ATLANTA -- Geno Smith wasn't flustered. Not after all the mistakes in his first four games. Not after the Atlanta Falcons went ahead on a touchdown with fewer than two minutes remaining.
Looking like a wily ol' veteran instead of a rookie, Smith calmly guided the New York Jets to another victory.
"It's always been a dream of mine since I was a kid to be in those situations," Smith said.
After the Falcons went ahead on Matt Ryan's 3-yard touchdown pass to Levine Toilolo with 1:54 remaining, Smith completed four straight passes and broke off an 8-yard run that set up Folk's field goal as time expired.
The Jets (3-2) have been waiting for this sort of performance from Smith, who came into the game leading the NFL with 11 turnovers, including eight interceptions. He completed 16 of 20 passes for 199 yards and threw almost as many touchdown passes as the four he had in the first four games.
"My confidence is always sky-high," Smith said. "Nothing can bring me down."
Smith put in extra work at practice to cut down on the turnovers, and it sure paid off. He was sacked four times but never lost the ball.
"It's a mindset," he said. "I made it my duty to come out here and not put the ball on the ground and not put my team in jeopardy."
The Falcons (1-4) rallied from a 27-14 deficit in the fourth quarter. Jacquizz Rodgers scored on a pair of touchdown runs, and Ryan also threw a scoring pass to Jason Snelling.
But they couldn't stop Smith when it mattered.
Considered a Super Bowl contender at the beginning of the season, Atlanta is mired in a three-game longest losing streak -- its longest since 2007 -- heading into a bye week.
The Jets led 17-7 after a goal-line stand on the final play of the first half, which turned out to be awful big at the end of the game.
Atlanta had two cracks at the end zone on fourth-and-goal from the 1. The first attempt resulted in an incomplete pass, but the Jets were called for pass interference when they grabbed Tony Gonzalez as he tried to get open.
The Falcons again passed on a chip-shot field goal, and curiously decided to hand it to their smallest back -- Rodgers is just 5-foot-6 and 196 pounds -- for a power run behind their shaky offensive line. Rodgers was swallowed up by the New York line, sending the Jets racing off the field in celebration while the Falcons staggered to their locker room to a round of boos from the Georgia Dome crowd.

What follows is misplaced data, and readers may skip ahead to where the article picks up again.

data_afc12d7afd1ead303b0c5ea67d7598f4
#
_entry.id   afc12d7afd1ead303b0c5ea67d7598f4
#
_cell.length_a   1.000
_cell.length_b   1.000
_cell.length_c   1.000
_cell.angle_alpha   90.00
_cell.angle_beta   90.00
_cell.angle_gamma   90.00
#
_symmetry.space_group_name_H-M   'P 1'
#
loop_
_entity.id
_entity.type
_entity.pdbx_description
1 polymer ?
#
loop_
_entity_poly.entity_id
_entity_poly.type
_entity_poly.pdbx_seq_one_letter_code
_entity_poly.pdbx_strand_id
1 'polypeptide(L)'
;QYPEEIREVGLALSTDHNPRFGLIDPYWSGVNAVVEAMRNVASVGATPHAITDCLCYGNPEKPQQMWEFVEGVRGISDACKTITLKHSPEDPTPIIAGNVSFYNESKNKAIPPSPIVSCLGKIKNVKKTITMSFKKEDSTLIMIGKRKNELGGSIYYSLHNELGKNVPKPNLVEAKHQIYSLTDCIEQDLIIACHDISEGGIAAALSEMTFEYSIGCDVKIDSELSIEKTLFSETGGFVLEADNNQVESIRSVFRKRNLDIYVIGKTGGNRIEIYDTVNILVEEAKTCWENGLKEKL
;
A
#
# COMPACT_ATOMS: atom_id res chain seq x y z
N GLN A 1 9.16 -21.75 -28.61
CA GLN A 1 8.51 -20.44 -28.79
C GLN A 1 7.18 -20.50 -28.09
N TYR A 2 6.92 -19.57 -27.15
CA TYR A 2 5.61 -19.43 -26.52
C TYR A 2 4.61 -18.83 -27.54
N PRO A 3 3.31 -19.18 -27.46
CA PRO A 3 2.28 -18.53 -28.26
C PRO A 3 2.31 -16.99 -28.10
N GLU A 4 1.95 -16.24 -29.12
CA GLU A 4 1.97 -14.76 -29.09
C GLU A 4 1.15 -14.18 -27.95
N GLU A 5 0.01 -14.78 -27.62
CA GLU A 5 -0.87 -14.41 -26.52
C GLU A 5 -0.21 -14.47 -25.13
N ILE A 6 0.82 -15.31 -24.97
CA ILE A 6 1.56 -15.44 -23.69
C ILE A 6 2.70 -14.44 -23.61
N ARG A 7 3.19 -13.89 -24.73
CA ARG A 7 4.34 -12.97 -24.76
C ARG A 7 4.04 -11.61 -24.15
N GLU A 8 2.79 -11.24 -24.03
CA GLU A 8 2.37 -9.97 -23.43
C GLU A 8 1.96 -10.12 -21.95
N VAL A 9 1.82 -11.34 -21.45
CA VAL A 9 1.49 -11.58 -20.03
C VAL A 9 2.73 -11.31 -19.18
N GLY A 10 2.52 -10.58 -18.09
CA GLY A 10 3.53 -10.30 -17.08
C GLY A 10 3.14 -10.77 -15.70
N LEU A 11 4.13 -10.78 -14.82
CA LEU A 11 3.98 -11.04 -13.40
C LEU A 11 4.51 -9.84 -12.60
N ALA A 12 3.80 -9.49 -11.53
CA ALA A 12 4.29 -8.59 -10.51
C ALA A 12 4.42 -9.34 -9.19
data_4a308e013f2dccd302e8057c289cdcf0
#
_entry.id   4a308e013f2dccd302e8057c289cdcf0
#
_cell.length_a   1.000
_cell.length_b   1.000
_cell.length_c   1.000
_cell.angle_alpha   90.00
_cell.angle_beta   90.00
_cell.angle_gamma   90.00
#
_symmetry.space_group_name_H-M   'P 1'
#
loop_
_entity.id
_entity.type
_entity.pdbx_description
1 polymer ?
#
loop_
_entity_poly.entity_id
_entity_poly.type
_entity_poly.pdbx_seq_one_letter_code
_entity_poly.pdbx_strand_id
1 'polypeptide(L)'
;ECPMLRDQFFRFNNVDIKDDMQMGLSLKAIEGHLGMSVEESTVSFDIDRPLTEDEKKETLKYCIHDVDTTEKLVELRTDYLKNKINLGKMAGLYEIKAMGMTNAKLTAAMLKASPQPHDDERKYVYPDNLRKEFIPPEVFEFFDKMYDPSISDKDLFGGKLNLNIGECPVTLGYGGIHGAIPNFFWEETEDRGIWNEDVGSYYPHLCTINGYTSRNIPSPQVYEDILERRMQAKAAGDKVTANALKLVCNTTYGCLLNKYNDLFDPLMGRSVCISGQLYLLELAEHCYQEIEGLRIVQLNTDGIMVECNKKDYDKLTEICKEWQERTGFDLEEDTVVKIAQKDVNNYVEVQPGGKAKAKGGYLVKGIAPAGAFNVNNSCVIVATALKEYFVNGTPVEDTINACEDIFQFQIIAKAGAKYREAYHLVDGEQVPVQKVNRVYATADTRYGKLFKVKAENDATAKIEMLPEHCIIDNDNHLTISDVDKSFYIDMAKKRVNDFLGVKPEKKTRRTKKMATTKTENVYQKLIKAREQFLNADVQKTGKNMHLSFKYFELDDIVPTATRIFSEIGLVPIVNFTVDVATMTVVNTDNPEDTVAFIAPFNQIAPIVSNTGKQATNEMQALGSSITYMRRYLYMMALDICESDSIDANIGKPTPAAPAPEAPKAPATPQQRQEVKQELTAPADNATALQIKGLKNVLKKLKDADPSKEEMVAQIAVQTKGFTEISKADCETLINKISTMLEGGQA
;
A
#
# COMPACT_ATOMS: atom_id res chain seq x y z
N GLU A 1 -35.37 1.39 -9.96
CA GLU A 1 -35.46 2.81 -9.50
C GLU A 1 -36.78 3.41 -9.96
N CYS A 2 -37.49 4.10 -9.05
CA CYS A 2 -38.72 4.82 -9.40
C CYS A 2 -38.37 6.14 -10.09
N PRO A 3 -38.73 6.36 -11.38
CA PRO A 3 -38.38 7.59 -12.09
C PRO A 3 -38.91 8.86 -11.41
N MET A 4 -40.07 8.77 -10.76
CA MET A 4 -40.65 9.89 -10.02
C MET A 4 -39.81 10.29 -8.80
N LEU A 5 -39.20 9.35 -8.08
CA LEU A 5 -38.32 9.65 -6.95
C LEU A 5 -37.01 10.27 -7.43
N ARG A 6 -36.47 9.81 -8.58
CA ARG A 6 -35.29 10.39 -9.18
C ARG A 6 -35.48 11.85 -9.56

The diminutive back scored on a 4-yard run midway through the third quarter, then broke off a 19-yard score to cut the Jets' lead to 27-21 with 8:10 remaining. The Falcons finally surged ahead, taking advantage of a holding call on Demario Davis after the Jets batted down a pass to Rodgers. Two plays later, Ryan hooked up with Toilolo, a tight end known more for his blocking.
But New York had plenty of time to pull off the winning drive.
Smith completed a 12-yard pass to Stephen Hill, a 13 yarder to Jeremy Kerley, and went to Hill again on a 9-yarder. Smith scrambled around left end to the Atlanta 38. After one more Smith completion, the Jets let the clock run down and sent on their kicker.
There was no doubt about it.
"I hit it pretty solid," Folk said. "As soon as I saw it go and get up in the air, I knew it was pretty good."
Ryan completed 36 of 45 passes for 319 yards. Gonzalez hauled in 10 receptions for 97 yards and became just the second player in NFL history to catch a pass in 200 consecutive games, trailing only Jerry Rice (274). Julio Jones had eight catches for 99 yards.
The Falcons were missing six starters because of injuries, and the medical report grew longer. Receiver Roddy White went out with a hamstring injury, and Snelling didn't return after sustaining a concussion. In the fourth quarter, Atlanta got so far down the depth chart that a trio of third stringers contributed -- Kevin Cone caught a big third-down pass, Antone Smith broke off a key run, and Toilolo grabbed the go-ahead touchdown.
It wasn't enough.
"What we are going to do, sit here and feel sorry for ourselves?" Gonzalez said. "I'm not going to put my hands up and say the season is over."
Copyright 2013 by The Associated Press